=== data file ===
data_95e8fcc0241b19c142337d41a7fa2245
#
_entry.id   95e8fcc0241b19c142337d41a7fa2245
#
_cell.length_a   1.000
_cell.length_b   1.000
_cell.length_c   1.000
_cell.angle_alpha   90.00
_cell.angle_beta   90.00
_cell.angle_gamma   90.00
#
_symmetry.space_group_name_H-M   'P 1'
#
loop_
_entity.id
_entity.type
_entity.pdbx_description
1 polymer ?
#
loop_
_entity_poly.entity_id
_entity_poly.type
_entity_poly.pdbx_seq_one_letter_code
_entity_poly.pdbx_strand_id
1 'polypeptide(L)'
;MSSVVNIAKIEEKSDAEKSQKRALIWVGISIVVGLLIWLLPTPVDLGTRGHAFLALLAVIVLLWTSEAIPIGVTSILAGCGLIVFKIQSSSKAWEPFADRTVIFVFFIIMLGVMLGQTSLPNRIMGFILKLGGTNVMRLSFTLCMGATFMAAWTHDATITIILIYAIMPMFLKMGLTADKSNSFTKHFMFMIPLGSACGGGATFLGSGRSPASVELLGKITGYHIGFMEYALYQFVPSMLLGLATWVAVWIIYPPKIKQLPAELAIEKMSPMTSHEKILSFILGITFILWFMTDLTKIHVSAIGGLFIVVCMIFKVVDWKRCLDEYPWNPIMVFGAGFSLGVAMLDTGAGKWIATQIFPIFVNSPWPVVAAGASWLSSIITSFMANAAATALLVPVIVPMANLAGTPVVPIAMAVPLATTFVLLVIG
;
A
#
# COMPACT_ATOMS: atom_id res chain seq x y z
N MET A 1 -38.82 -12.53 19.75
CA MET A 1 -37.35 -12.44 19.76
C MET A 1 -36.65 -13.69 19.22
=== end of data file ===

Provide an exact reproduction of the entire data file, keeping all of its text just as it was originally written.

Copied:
data_95e8fcc0241b19c142337d41a7fa2245
#
_entry.id   95e8fcc0241b19c142337d41a7fa2245
#
_cell.length_a   1.000
_cell.length_b   1.000
_cell.length_c   1.000
_cell.angle_alpha   90.00
_cell.angle_beta   90.00
_cell.angle_gamma   90.00
#
_symmetry.space_group_name_H-M   'P 1'
#
loop_
_entity.id
_entity.type
_entity.pdbx_description
1 polymer ?
#
loop_
_entity_poly.entity_id
_entity_poly.type
_entity_poly.pdbx_seq_one_letter_code
_entity_poly.pdbx_strand_id
1 'polypeptide(L)'
;MSSVVNIAKIEEKSDAEKSQKRALIWVGISIVVGLLIWLLPTPVDLGTRGHAFLALLAVIVLLWTSEAIPIGVTSILAGCGLIVFKIQSSSKAWEPFADRTVIFVFFIIMLGVMLGQTSLPNRIMGFILKLGGTNVMRLSFTLCMGATFMAAWTHDATITIILIYAIMPMFLKMGLTADKSNSFTKHFMFMIPLGSACGGGATFLGSGRSPASVELLGKITGYHIGFMEYALYQFVPSMLLGLATWVAVWIIYPPKIKQLPAELAIEKMSPMTSHEKILSFILGITFILWFMTDLTKIHVSAIGGLFIVVCMIFKVVDWKRCLDEYPWNPIMVFGAGFSLGVAMLDTGAGKWIATQIFPIFVNSPWPVVAAGASWLSSIITSFMANAAATALLVPVIVPMANLAGTPVVPIAMAVPLATTFVLLVIG
;
A
#
# COMPACT_ATOMS: atom_id res chain seq x y z
N MET A 1 -38.82 -12.53 19.75
CA MET A 1 -37.35 -12.44 19.76
C MET A 1 -36.65 -13.69 19.22